Loaning Equipment or Tools to Boaters Is a Liability and Taking Your RevenuesPublished on October 16, 2018
It’s happened to most of us at one time or another. One of the marina’s valued slipholders comes into the marina office or service department asking to borrow a tool or a piece of equipment. How are you going to handle that request? Even better, the customer goes directly to an employee requesting to borrow a tool. Of course, the staff wants to keep the boater happy, but at what cost? Loaning that tool or piece of equipment may have unexpected liability issues.
Lending a simple wrench, screwdriver or a pair of wire cutters may seem harmless enough, but consider the following questions: What is the condition of the tool? Is the tool being used for what it was designed for? Or, does the borrower even know how to use the tool?
While the boater is using the borrowed tool, the tool slips and he/she breaks a finger or they accidently cut a hot wire and receive a severe electrical shock, which creates an auto-reflex jolt in their body causing them to hit their head against the engine block.
More Boater Examples
Consider this scenario: a boater asks to borrow the marina’s engine oil changing unit instead of buying his own. Not realizing the engine held more oil than he thought, the oil changing unit overflows. The oil that has overflowed from the unit goes into the bilge of the boat and activates the automatic bilge switch on. The activated bilge pump discharges the extra oil directly into the marina waters.
Here’s another example. The boater has left his ventilation blower on since the last visit to the marina, and the batteries have completely discharged. The boater borrows the marina’s battery charger to try and give the much needed boost required to start the engine. While connecting the battery charging cables, the boater incorrectly attaches the cables. When the battery charging unit is turned on, the navigational electronics onboard are ruined.
In the northern regions, many boats are stored on the hard at a marina or boatyard. The owner visits the boat during the middle of the winter to retrieve a few items left onboard from the boating season. The six-foot stepladder loaned by the boatyard, barely reaches the swim-platform of the boat. While transferring from the stepladder to the swim-platform, the stepladder shifts and the boater falls.
A boater is getting ready to repair a scratch on the hull of the boat. A marina employee allows the boater to borrow the floating work platform. While setting up the work platform, the boater uses what he believes to be good knots, securing the platform to the rails of the boat. An extension cord is plugged into an adapter, which has been inserted into a 30 amp outlet (with no ground faulty protection) and is strung out from the dock to the work platform. As the boater is trying to buff out the scratch, the knots unravel from the rail, the work platform drifts away from the boat, causing the boater to fall into the water with the electric buffer in his hands.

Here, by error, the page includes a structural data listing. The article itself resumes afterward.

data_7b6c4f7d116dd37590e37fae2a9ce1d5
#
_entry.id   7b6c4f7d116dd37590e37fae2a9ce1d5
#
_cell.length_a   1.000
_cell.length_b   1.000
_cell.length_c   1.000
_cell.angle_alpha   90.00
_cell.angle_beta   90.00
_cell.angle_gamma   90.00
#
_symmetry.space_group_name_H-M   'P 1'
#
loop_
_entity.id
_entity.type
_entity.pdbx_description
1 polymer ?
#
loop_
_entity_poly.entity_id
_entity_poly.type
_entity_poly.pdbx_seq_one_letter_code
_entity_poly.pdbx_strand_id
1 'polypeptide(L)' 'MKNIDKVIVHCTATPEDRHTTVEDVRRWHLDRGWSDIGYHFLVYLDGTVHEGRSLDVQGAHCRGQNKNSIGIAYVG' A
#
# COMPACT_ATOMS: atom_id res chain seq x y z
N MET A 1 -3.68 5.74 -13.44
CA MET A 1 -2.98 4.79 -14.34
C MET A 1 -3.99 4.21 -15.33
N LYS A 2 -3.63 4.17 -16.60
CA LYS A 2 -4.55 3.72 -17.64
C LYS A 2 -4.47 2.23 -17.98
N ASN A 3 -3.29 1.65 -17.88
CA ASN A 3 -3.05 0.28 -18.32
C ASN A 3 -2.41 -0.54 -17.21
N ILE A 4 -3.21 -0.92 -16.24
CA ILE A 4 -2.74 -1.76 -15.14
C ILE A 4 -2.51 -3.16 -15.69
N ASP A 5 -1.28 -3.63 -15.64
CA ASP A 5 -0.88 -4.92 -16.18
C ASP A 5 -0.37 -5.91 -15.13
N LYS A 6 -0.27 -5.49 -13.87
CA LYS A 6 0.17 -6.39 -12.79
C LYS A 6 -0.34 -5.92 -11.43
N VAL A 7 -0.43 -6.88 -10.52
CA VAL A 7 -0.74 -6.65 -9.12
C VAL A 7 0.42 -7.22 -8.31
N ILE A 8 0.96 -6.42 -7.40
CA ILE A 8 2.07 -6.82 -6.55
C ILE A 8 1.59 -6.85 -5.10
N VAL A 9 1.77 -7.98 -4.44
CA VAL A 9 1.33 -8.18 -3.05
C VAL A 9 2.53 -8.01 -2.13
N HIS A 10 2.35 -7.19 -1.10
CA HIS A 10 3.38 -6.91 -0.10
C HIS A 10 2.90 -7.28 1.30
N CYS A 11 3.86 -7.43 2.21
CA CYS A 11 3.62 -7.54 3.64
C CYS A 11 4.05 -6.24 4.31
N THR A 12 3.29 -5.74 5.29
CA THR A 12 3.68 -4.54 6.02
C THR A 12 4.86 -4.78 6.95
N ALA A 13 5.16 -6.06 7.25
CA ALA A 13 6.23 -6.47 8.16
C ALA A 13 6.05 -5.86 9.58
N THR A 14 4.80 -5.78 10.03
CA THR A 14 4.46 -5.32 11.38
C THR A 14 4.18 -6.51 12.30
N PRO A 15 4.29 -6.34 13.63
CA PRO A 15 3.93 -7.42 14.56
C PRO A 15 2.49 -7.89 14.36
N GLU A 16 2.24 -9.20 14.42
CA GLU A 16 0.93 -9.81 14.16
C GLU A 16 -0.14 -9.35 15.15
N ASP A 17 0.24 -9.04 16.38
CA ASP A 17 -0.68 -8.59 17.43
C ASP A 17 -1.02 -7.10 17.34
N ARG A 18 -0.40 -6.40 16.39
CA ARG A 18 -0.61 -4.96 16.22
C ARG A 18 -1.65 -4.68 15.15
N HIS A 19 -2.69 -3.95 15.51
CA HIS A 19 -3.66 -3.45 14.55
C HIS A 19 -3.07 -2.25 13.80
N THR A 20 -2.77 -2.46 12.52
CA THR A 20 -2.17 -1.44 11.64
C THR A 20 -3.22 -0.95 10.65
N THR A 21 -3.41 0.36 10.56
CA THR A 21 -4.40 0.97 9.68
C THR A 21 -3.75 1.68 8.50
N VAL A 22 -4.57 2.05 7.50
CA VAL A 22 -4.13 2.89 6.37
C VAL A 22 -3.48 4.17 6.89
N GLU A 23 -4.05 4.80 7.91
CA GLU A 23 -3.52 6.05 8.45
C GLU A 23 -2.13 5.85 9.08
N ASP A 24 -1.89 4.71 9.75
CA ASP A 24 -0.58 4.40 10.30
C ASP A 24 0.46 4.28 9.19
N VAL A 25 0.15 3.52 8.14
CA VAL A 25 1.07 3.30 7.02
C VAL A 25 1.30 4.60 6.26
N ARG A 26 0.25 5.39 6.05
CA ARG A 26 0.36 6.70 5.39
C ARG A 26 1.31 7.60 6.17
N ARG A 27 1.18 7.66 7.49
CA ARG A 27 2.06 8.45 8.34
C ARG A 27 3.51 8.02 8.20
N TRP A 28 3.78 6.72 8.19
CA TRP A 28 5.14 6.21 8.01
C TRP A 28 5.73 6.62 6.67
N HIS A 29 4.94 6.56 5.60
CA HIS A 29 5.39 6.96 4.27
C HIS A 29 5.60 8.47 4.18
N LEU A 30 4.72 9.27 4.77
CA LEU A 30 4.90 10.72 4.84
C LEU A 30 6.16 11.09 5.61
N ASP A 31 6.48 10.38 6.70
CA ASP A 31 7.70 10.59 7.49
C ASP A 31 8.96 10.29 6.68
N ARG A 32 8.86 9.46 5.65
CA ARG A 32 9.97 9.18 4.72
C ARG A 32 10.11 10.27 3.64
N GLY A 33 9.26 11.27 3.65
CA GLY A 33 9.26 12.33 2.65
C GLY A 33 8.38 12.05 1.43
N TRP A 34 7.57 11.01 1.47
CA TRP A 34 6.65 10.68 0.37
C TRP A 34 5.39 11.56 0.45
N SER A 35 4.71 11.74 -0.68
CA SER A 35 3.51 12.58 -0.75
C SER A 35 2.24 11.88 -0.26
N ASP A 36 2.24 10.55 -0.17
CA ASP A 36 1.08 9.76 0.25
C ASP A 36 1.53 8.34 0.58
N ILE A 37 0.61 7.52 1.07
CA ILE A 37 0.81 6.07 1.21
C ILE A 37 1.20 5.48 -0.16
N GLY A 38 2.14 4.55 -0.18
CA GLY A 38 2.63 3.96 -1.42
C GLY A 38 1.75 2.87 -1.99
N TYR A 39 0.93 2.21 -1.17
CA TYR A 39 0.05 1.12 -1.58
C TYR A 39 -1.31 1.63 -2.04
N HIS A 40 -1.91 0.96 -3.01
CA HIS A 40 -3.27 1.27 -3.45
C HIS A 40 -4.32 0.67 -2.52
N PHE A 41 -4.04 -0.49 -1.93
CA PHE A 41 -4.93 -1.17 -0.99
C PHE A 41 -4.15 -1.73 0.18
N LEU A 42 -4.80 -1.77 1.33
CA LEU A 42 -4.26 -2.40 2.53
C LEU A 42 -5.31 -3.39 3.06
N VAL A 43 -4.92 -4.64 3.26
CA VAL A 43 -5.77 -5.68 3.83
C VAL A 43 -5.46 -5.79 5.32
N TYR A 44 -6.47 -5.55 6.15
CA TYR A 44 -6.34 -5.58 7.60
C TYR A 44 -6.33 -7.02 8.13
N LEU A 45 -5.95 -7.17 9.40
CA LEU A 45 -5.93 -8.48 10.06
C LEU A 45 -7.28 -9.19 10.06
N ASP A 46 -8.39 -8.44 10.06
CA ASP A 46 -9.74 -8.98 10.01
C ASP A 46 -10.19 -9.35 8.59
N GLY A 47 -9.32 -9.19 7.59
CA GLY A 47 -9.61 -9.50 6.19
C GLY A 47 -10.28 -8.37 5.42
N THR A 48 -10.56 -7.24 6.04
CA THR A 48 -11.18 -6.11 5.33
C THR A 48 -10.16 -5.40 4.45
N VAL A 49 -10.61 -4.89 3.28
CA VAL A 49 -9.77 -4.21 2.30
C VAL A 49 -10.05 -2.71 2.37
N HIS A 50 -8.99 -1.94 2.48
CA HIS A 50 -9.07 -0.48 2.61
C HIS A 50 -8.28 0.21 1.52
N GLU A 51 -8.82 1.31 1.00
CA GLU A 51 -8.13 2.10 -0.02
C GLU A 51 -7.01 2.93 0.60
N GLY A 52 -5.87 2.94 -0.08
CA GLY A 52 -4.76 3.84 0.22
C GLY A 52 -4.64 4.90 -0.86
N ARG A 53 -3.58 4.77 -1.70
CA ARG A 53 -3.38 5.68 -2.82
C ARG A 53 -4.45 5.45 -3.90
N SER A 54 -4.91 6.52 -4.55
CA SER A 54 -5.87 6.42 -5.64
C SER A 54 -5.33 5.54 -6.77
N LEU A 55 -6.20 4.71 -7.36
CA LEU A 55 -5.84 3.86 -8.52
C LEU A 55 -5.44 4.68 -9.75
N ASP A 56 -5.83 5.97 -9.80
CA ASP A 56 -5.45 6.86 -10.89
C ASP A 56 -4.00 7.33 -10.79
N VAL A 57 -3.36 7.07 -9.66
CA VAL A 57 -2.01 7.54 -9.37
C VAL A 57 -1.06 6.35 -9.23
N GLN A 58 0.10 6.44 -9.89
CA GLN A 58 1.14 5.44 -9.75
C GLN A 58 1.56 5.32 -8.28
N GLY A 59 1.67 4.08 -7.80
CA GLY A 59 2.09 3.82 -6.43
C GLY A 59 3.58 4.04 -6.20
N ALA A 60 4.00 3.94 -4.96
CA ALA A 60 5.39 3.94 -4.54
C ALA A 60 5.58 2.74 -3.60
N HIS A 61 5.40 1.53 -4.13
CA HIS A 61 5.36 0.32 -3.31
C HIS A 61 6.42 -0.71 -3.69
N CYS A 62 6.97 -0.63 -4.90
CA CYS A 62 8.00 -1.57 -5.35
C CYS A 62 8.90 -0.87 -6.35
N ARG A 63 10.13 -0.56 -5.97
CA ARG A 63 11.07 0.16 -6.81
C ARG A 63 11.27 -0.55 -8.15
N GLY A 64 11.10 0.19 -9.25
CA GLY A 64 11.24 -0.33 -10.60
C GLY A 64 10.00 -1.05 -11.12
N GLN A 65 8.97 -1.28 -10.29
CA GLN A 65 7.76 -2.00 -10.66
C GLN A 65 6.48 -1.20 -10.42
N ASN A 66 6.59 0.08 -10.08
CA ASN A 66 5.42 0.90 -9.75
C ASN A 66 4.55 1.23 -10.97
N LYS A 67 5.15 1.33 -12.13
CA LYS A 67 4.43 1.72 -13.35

Most of these incidents end up as nothing more than an embarrassing moment for the boater. Then there are the times when the incidents end up with someone receiving a serious injury or property being damaged.
We buy the appropriate equipment to provide our employees the proper tools to execute their jobs. We provide the proper training on how to use the equipment. The equipment is maintained and maintenance records are kept.
Purchasing, training and maintaining the equipment comes at an expense to the marina. Most of the tasks listed above could have been handled by one of the company’s technicians and the boater could have been charged for the service. By letting someone borrow the company’s equipment, the company is incurring an expense, creating a liability and neglecting potential revenue. The practice of loaning tools or equipment does not create a sound business model.
Let’s temporarily ignore the expense and potential revenue for loaning out the tool and focus on the liability issue. The employee thought he was providing a service to a valued customer. That valued customer who was injured while using a borrowed tool might view things differently as he sits at home unable to work because he was injured during an accident, which involved the use of the company tool. Liability from loaning the equipment involved in an accident now trumps the issue of expenses incurred and revenues forfeited.
Remember, you are managing a marina, boatyard or a boat drystack storage facility, not a tool rental company. If you insist on helping a marina customer jump-start a boat with a dead battery, send an employee who is familiar in the use of a battery charger to jump the battery. Employees wanting to accommodate a boater’s request, may loan a tool not knowing that it may not be in the marina’s best interest to so. Management at the marina, boatyard or boat drystack storage facility needs to consider a policy addressing the issues of loaning tools and equipment.
Carl F. Wolf, CMM, is director of business services at Marina Management Services, Inc., in Boca Raton, Florida. He can be reached at firstname.lastname@example.org or 561/338-5800.